Epilepsy in newborns. What to do?

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Epilepsy in newborns. What to do?

How does epilepsy manifest in newborns and what are its causes? Is this disease treated in infants and what should parents do?

Newborns have the highest number of seizures among all young patients with epilepsy, which is due to numerous reasons. In premature babies under 1500 grams, seizures are most common.

As found in a 1995 study of neonatal seizures by Kentucky neurologists, two out of three newborns with epilepsy develop seizures in the first 2 days of life. In many newborns, seizures stop after a short period of time and do not accompany the child for life.

Causes of epileptic seizures in newborns

There are many causes of epilepsy in newborns. There are the following reasons:

  • Classical epileptic encephalopathies

Otahara syndrome and early myoclonic encephalopathy (RME).

Early myoclonic encephalopathy (RME).

Epileptic seizures begin in the first 3 months of a baby’s life, but, in most cases, appear for the first time within the first 30 days. With RME in children, combinations of two epileptic seizures are recorded: tonic and myoclonic , but myoclonic occurs most often .

When conducting an EEG, the same epileptic activity is manifested, as in the case of Otahara syndrome . In most cases, the cause of the disease is metabolic genetic diseases. Unfortunately, the syndrome has a poor prognosis with a high mortality rate and mental retardation.

Epilepsy of infancy with migratory seizures. 

Attacks begin in newborns a few days after birth or up to 2 months. The syndrome is characterized by focal (focal) tonic or clonic seizures. This syndrome is associated with 7 genetic mutations. The prognosis in children with this syndrome is not favorable, since drug treatment does not give results, and the disease itself is accompanied by a developmental delay.

  • benign genetic diseases

Benign familial neonatal seizures. This diagnosis can be established in the case when the patient’s family history recorded epileptic seizures at an early age in relatives. The disease, in most cases, manifests itself between 2 days and 3 months of a baby’s life. Attacks in this case are accompanied by tachycardia with or without respiratory arrest. In the continuation of life, clonic movements appear, which can be symmetrical or occur on separate parts of the body. In this case, the side on which the attack occurs may change.

There are 3 genetic mutations associated with this syndrome. In most cases, benign familial neonatal seizures respond well to treatment and resolve before the baby is 8 months old. However, children have a chance of developing epileptic activity in the future.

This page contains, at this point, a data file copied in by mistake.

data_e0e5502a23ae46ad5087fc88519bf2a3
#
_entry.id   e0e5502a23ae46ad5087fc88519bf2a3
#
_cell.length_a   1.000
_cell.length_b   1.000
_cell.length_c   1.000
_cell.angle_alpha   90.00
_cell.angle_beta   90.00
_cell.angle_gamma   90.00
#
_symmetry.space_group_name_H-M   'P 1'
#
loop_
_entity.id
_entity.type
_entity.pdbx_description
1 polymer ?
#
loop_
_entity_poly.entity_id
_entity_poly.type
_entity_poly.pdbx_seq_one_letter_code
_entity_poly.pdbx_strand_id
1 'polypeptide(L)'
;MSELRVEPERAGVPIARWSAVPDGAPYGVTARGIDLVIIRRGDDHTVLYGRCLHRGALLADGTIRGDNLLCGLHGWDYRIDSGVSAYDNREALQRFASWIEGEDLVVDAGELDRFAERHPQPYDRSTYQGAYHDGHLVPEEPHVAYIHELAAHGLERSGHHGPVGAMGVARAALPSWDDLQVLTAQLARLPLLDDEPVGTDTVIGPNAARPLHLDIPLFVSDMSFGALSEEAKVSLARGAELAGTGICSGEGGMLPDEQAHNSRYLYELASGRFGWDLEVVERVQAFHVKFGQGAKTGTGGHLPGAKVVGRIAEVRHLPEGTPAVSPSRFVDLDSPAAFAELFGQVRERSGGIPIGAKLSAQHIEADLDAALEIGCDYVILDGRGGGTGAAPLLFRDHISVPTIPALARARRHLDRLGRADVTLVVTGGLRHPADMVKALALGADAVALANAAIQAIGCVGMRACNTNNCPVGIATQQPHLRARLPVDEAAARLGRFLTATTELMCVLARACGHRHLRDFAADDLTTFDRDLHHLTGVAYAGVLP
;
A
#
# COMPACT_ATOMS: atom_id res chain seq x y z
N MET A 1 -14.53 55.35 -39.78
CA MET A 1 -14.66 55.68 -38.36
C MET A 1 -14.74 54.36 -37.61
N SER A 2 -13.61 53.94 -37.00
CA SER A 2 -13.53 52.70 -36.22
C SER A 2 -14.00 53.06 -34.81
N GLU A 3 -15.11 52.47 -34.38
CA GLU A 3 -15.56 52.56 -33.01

Benign non-familial neonatal seizures or fifth-day seizures. Attacks begin in newborns in the first week of life. In 90% of children, they begin between the fourth and sixth days. That is why they are called day 5 cramps.

The disease resolves up to 8 months, and the attacks are in fact always asymmetrically clonic, which can appear on one side with generalization and last for 1-3 minutes. In general, seizures are frequent and repetitive, with the manifestation of status epilepticus. The syndrome is caused by a genetic mutation in KCNQ2.

In newborns with convulsions of the fifth day, the prognosis for the development of the disease is favorable, since it passes on its own. Some of the children during the first year of life may experience a developmental delay, but they will catch up with their peers after a while and this will not leave a negative mark on their lives.

  • Malignant genetic diseases

We are talking about epileptic encephalopathies with developmental delay, which occur against the background of genetic mutations.

In the absence of a clear cause of the disease on MRI of the brain, recorded problems at birth and primary metabolic studies, genetic tests should be performed to help determine a more accurate diagnosis and prescribe appropriate treatment.

  • metabolic diseases

Numerous metabolic diseases can lead to neonatal epilepsy and neonatal seizures. Despite the numerous number of these diseases, they are extremely rare.

  • Epileptic seizures caused by various injuries

Brain damage in newborns can occur in case of hypoxia during childbirth, electrolyte disorders (hypoglycemia, hypocalcemia , hypomagnesemia ), infectious diseases involving the nervous system, etc.

  • Cerebrovascular disorders

During these disorders, pathological changes in the cerebral vessels occur in the brain, as a result of which blood circulation is disturbed.

  • withdrawal syndrome

This syndrome occurs if the mother used drugs during pregnancy.

Consequences of neonatal seizures in newborns

Approximately one third of newborns with neonatal seizures suffer some kind of neurological disorder later in life. A relationship has also been established between the intensity of neonatal seizures and between neurological disorders.

Is there a cure for epilepsy in infants?

Usually, neonatal seizures in newborns resolve after a short time, as a result of which drug treatment can be stopped in most children. Although the seizures may go away, treatment is still required.

If the causes of neonatal seizures are metabolic disorders, it is necessary, first of all, to treat the cause of the disease, i.e. normalize sugar, calcium, magnesium or B vitamins.

The two most commonly used drugs for neonatal seizures, which can be given intravenously to quickly reach effective blood levels of the drug, are phenobarbital and phenytoin. If these drugs do not help stop the seizures, midazolam , lidocaine, or levetiracetam , and then other antiepileptic drugs, may be tried.

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